Crisis Response Team

Crisis Response and Crisis Recovery

Leveraging the Collective Wisdom, Collaboration and Actions of

Central Michigan University Leaders from Across Campus

 

Core Crisis Group

CMU's Core Crisis Group (CCG) takes the lead during a crisis and in the days and sometimes weeks that follow. It consists of key individuals who are actively involved in response and communications efforts, often from the moment a crisis is identified.

These individuals discuss emerging details and actions, communication needs, immediate next steps and are responsible for activating the Crisis Recovery Team.

Members include:

  • Vice President –  Enrollment and Student Services
  • Associate Vice President – University Communications
  • Assistant Vice President – Student Affairs
  • Vice President – Finance and Administrative Services
  • Chief –  Central Michigan University Police Department

Other individuals will be pulled in as needed to assist and support this team. For example, a building emergency   likely would involve someone from facilities. A situation involving a faculty member likely would include the college dean.

The CCG meets on an as-needed basis.

Crisis Recovery Team (CRT)

The crisis recovery team plays an invaluable role following the initial flurry of activity.  The team could be brought together an hour after an incident, or during the next day or two. All cases will be somewhat unique. Activated by the Core Crisis Group, this team will:

  • Gather to collaborate, advise, question and support the CCG and campus;
  • Be the eyes and ears of the CMU community;
  • Implement strategic action steps in concert with the CCG to restore order, physical and emotional security, and university business functions.

The CRT, with representation from across campus, is instrumental in helping CMU recover from crises affecting the safety and wellbeing of students, faculty and staff – and of the university as a whole.

The team meets monthly to plan crisis recovery responses, practice being a part of crisis recovery efforts and discuss issues that might arise during those efforts.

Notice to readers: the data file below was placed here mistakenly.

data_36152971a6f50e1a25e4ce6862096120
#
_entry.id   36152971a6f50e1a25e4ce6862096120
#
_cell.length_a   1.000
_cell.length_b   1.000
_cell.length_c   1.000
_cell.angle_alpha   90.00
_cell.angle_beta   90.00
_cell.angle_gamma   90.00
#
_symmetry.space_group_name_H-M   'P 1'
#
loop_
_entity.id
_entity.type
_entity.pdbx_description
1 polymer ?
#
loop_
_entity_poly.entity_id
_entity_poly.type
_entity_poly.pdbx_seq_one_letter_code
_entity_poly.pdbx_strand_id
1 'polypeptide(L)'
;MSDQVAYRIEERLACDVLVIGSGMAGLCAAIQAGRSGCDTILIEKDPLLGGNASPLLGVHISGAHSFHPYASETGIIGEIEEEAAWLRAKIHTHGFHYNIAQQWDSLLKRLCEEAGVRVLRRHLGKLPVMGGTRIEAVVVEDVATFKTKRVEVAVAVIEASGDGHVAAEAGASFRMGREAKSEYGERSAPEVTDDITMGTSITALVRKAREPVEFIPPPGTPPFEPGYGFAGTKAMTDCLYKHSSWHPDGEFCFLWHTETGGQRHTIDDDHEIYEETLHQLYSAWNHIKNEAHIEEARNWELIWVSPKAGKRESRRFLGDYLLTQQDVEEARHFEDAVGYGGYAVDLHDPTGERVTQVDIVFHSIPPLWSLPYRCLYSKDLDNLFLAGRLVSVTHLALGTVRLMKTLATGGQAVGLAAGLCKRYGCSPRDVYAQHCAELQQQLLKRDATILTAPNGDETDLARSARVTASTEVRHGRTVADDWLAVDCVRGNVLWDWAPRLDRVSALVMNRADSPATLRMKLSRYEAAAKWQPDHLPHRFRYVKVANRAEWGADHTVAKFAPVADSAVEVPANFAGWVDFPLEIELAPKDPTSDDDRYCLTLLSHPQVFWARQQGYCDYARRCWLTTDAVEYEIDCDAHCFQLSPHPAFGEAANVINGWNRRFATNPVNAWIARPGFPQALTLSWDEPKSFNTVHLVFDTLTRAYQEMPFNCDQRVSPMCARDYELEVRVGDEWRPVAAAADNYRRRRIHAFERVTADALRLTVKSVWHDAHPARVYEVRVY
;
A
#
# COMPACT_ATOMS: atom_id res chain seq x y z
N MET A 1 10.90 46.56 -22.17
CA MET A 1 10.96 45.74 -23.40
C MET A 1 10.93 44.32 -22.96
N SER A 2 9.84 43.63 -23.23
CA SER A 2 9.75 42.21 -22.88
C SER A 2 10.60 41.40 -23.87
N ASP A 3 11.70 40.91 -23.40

Members of the recovery team include:

Crisis/Critical Incident Response Flowchart


Crisis Flowchart.jpg 

University Goals During Crisis

The objectives of purposeful crisis recovery efforts lie in helping address the emotional, physical and financial impacts that follow any such incident. The following checklist is designed to assist the crisis recovery team in methodically thinking through some of the most common needs that accompany a crisis.

The university's goals when a crisis occurs are to:

  • Protect the human, physical and financial assets of the university community.
  • Respond quickly to immediate threats to the well-being of students, faculty, staff and visitors.
  • Respond to the emotional and physical impacts of a crisis on survivors, family members and the greater community.
  • Communicate openly, honestly and proactively with constituents, recognizing the importance of controlling panic, speaking with one voice and balancing individuals' legal rights to privacy with the public's need to know.
  • Maintain reasonable and responsible control of the situation through thoughtful, effective, timely and strategic management that protects constituents first and foremost as well as the university's credibility and reputation.
  • Coordinate the response activities with local, state and national resources as appropriate.
  • Ensure appropriate follow-through on response/recovery actions and after the crisis has subsided, evaluate the response in order to improve procedures.

Not all goals here are relevant to every incident. Also, some items may be tabled for a second or third meeting of the Crisis Recovery Team. On page 11, a recovery checklist has been categorized into two sections: the checklist and ongoing follow-up considerations. Actions and activities may not always occur in the order presented on these lists.

Core Crisis Group Responsibility

Responsibility of the Core Crisis Group as it relates to the CRT:

  • Decide whether and when to activate CRT once informed of an incident.
  • Call/activate CRT.
  • Brief CRT of known information.
  • Define what assistance is needed from the CRT and identify "problems to be worked" by the Team
  • Remind the CRT to follow page 10 of the manual "CRT Activation – First 5 Steps," also noting the recovery checklist on pages 11 and 12.
  • Receive and evaluate information/suggestions from the CRT, answer any questions, respond with insight on any follow-up actions needing further direction.
  • Implement or support implementation.
  • Communicate decisions, final status and any other information necessary for closure of the situation.

Crisis Response Overview                                                                     June 2014

DEFINITION: A crisis, for the purposes of this response overview, is a significant event that threatens the well-being of one or more individuals or the university as a whole.  A crisis may include (but is not limited to) a natural disaster (fire, flood, tornado), a violent crime (such as an abduction /hostage situation, homicide, physical assault, sexual assault, armed robbery, bombing or bomb threat, stalking), health threat (communicable disease outbreak, chemical spill, radiological threat, or sudden contamination), civil disturbance, sudden or unexplained death (suicide, suspicious circumstances, accidental death), or other circumstances directly affecting the campus community (natural gas explosion, plane crash, train derailment).